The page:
Your son NEEDS rehab. Just stopping the medications can be deadly. His body is used to them, so don't tell him to "just stop" because with some drugs that is very deadly.

    major hugs. I hope you can get him into rehab.
     
  8. therese005us

    therese005us New Member

    this is all rather scary...
    I didn't think of other drugs, i'm so naieve, such a bad mother not to know these things.
    I have been trying not to look - in the past I thought he was controlling my life because I always had to watch he wasn't stealing something, or doing something bad.
    Like when he was 15, he was dancing at the same school as DD12, and the teaacher had to ask me to watch him because he got fresh with some of the girls saying bad things to them (the teacher wouldn't tell me what, just that it was awful)
    The list goes on.

    His Job Services Counsellor wants him to go to rehab for 10 months, but it has to be voluntary. She thinks she can talk him into it.

    Maybe his new job (starts Monday) MIGHT be a turning point since he has to work 7-4, can be drug tested at anytime, and therefore might not have so much time to think about drinking.

    The OPRum is Bundaberg rum, like you're talking about. I could tell you a funny story about that sometime...
    which is a concern - 6 in less than an hour? I know that's a problem.
    I have made it more difficult for him to get it though, since I have a rule no going out on a work night; so, he's going to be working 5-6 days a week from now on..... here's hoping.

    Please pray it'll work out, I am!
    If you think positive it will happen right?
    If you wish hard enough it will happen right?

    Am I kidding myself? Probably, but I have to try don't I?
     
  9. Mattsmom277

    Mattsmom277 Active Member

    So sorry you are going through this and sorry your son is making these type of choices. I fear the other posters are right, especially regarding the black stuff, definitly not pot! Mix hard core drug use and alcohol abuse, and mental health diagnosis and medications etc? He really needs some help.
    It sounds so easy to us that aren't addicts to imagine staying busy for work will be helpful. For those addicts in recovery, work can ground them and give a purpose to their day, help them focus on their recovery. Sadly, for most addicts, it either fuels their finances to allow them to abuse their addictions more, or the jobs don't last.
    I think the long term treatment that the counsellor recommends is the route to push for. You cannot force a 19 year to treatment, technically he is an adult. However you and the counsellor can certainly opt to push this treatment toward him. It is a good thing that the counsellor thinks he can be pursuaded. Really, it sounds like he needs it. He doesn't sound to be denying abusing substances to you when he says he needs it, etc. It just sounds like he doesn't want to fess up to what exactly he is consuming. Shame can be a hard thing, disappointing your parents etc.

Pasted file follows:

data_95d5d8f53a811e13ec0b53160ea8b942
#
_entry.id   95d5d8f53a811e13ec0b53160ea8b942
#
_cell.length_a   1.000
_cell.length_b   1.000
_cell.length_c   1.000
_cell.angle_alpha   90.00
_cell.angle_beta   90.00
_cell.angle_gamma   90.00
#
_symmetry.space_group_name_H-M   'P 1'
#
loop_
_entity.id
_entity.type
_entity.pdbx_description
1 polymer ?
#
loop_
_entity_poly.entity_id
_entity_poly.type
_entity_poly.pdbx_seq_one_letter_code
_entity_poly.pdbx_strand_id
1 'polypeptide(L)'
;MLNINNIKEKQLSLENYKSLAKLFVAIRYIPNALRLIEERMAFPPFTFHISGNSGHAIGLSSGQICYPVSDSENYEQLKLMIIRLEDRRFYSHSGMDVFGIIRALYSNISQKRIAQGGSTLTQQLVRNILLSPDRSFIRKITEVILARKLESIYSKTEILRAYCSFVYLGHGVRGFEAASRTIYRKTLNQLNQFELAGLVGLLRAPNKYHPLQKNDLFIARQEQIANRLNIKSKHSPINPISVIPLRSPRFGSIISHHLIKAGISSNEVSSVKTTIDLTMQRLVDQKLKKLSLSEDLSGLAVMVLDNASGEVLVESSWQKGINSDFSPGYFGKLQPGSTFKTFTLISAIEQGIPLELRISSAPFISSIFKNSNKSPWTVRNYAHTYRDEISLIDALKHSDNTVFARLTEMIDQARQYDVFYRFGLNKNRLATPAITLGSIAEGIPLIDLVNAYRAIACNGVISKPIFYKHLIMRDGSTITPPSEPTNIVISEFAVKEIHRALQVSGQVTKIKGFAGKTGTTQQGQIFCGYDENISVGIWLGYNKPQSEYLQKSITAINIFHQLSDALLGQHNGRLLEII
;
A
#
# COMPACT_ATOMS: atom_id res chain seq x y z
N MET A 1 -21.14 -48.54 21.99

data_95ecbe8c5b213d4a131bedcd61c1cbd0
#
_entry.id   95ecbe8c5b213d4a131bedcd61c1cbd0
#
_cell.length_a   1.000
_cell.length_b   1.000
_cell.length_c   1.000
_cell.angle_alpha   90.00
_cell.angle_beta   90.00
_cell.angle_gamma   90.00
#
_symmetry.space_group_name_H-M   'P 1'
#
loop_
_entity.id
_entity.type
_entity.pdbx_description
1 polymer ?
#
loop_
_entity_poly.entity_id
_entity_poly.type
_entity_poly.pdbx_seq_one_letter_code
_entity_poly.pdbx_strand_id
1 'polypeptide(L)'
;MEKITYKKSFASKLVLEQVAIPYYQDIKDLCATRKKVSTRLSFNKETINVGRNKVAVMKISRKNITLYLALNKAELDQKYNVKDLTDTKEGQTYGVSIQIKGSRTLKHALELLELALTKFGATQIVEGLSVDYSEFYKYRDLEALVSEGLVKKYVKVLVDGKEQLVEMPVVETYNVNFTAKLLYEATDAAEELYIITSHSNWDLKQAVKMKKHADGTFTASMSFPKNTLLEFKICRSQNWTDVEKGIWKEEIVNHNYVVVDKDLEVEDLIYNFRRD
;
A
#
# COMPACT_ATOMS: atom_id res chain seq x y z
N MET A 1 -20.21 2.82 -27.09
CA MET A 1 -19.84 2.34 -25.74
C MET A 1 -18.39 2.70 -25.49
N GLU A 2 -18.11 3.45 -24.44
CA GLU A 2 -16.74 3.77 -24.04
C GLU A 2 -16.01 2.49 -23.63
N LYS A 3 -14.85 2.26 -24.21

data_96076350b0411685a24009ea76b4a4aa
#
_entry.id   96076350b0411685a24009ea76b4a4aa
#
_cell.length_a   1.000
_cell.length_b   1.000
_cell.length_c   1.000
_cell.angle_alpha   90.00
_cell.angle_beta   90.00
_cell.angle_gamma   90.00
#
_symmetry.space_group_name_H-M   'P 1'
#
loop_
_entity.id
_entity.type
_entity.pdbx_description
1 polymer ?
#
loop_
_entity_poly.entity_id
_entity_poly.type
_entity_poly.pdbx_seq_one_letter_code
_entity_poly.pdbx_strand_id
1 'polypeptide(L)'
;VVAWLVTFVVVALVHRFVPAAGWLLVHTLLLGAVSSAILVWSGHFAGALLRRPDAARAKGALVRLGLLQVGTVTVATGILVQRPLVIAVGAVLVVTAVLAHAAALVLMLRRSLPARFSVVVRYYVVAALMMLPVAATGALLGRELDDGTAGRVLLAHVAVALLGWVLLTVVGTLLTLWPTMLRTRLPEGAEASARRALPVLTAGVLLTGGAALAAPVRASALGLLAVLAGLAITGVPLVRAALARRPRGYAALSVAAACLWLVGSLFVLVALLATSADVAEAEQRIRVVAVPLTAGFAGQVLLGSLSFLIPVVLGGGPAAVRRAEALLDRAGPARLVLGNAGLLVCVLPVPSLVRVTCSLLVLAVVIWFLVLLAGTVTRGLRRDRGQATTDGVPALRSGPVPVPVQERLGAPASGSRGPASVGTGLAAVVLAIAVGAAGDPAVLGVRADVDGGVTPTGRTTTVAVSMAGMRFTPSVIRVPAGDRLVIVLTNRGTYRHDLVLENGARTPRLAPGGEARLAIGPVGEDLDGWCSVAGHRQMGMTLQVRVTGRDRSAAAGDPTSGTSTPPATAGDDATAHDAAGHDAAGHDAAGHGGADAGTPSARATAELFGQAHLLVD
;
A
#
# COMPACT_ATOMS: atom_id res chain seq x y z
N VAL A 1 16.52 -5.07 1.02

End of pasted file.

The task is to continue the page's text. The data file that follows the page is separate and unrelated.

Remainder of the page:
I would push with the counsellor for him to attend in patient long term treatment, hopefully in a facility where they deal with addictions mixed with mental health issues. I would also ask him to voluntarily go for blood tests to test for all illicit drugs, to avoid him pretending he is not using substances that in fact he has been. A good place to start is knowing exactly what he is dealing with.
    Please don't beat yourself up! I felt so sad that you felt bad as a parent. You didn't create his mental health issues. You didn't choose for him to turn to substances for whatever reason he has. You are a parent. You birthed him, raised him, loved him. Tried the best you could as we all do. And then they grow up and they are their own individuals! They choose their paths as we chose ours. It is heartbreaking to see our children struggle, let alone with addictions and mental illness. My heart goes out to you and him and the rest of your family. But don't for one second feel shame or as if you have failed him.
    You didn't create this. You can't fix this. He created it. He has to fix it. You can love him and support him while he battles his way to a better and more different future.
    It sounds like addictions and substances are very foreign to you. That is a good thing! In one sense anyhow. Seems as if since you know so little, it hasn't been a factor in your family. Which is helpful in that maybe your son isn't battling genetic predisposal to addiction. That is one less strike against future success to get his life on track.
    I suggest looking up the phone number for local Alanon or Narcanon groups. Support groups for people in exactly your situation. It can help you understand what he's using and abusing, how it can impact his (and your!) life, what it takes to be supportive but not enabling, how to cope with HIS choice, just give you a place full of understanding people who have been there and are there. Much like we all here try to empathize, a group like this can help you meet people local to you in a secure safe environment who can help support you through this journey with your son. Consider it a gift to yourself in a very trying time. And a gift to your son, the more educated you are, the better you can help him when he begins to help himself.
    Hang in there!!! And tell yourself every day that you are not to blame! That saddens me most in your post I think. That you'd think you created this in any sense. (((hugs)))
    You've found a wonderful group here of parents who've seen it ALL.
    Welcome! (Although I'm sad to see the reason you've found this amazing group)
     
  10. therese005us

    therese005us New Member

    Mattsmom : and all:

    thanks for all your suport and insight.
    Just to clarify, DS19 is fostered from age 7.
    His biomum gave birth in jail; she was a drug addict, alcoholic and schitzophrenic. She died of an overdose(?) about 4 years ago.
    His aunt, his father, his cousins are all known to the Mental health system for drugs, and mental health issues.
    I think it is safe to say, that it is genetic.:(
     
  11. Mattsmom277

    Mattsmom277 Active Member

    Wow, talk about a family history that predisposes! Poor kid had it stacked against him.
    Good luck with all of this. So many sad stories found here on this site, but a ton of great parents.